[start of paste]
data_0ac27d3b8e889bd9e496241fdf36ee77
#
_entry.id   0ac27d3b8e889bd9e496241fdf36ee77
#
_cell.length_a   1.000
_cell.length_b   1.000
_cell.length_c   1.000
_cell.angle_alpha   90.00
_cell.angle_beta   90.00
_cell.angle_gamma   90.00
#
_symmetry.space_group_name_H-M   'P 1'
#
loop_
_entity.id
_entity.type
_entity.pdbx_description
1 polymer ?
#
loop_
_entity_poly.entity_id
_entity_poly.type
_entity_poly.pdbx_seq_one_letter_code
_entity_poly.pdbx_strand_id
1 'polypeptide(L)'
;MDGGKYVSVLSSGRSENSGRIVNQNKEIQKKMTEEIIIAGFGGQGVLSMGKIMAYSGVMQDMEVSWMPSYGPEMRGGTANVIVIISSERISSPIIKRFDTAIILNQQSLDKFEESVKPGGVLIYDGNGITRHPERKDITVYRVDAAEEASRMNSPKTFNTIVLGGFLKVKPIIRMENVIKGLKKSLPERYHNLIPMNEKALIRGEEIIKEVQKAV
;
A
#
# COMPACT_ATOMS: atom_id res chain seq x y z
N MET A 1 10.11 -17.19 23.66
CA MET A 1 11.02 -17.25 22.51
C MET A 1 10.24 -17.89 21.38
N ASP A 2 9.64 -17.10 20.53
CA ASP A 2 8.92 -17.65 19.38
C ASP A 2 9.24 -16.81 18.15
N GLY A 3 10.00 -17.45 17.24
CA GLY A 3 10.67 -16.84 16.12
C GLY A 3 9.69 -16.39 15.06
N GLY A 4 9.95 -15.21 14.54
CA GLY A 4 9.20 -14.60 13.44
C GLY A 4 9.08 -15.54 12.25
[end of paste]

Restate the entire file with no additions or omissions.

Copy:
data_0ac27d3b8e889bd9e496241fdf36ee77
#
_entry.id   0ac27d3b8e889bd9e496241fdf36ee77
#
_cell.length_a   1.000
_cell.length_b   1.000
_cell.length_c   1.000
_cell.angle_alpha   90.00
_cell.angle_beta   90.00
_cell.angle_gamma   90.00
#
_symmetry.space_group_name_H-M   'P 1'
#
loop_
_entity.id
_entity.type
_entity.pdbx_description
1 polymer ?
#
loop_
_entity_poly.entity_id
_entity_poly.type
_entity_poly.pdbx_seq_one_letter_code
_entity_poly.pdbx_strand_id
1 'polypeptide(L)'
;MDGGKYVSVLSSGRSENSGRIVNQNKEIQKKMTEEIIIAGFGGQGVLSMGKIMAYSGVMQDMEVSWMPSYGPEMRGGTANVIVIISSERISSPIIKRFDTAIILNQQSLDKFEESVKPGGVLIYDGNGITRHPERKDITVYRVDAAEEASRMNSPKTFNTIVLGGFLKVKPIIRMENVIKGLKKSLPERYHNLIPMNEKALIRGEEIIKEVQKAV
;
A
#
# COMPACT_ATOMS: atom_id res chain seq x y z
N MET A 1 10.11 -17.19 23.66
CA MET A 1 11.02 -17.25 22.51
C MET A 1 10.24 -17.89 21.38
N ASP A 2 9.64 -17.10 20.53
CA ASP A 2 8.92 -17.65 19.38
C ASP A 2 9.24 -16.81 18.15
N GLY A 3 10.00 -17.45 17.24
CA GLY A 3 10.67 -16.84 16.12
C GLY A 3 9.69 -16.39 15.06
N GLY A 4 9.95 -15.21 14.54
CA GLY A 4 9.20 -14.60 13.44
C GLY A 4 9.08 -15.54 12.25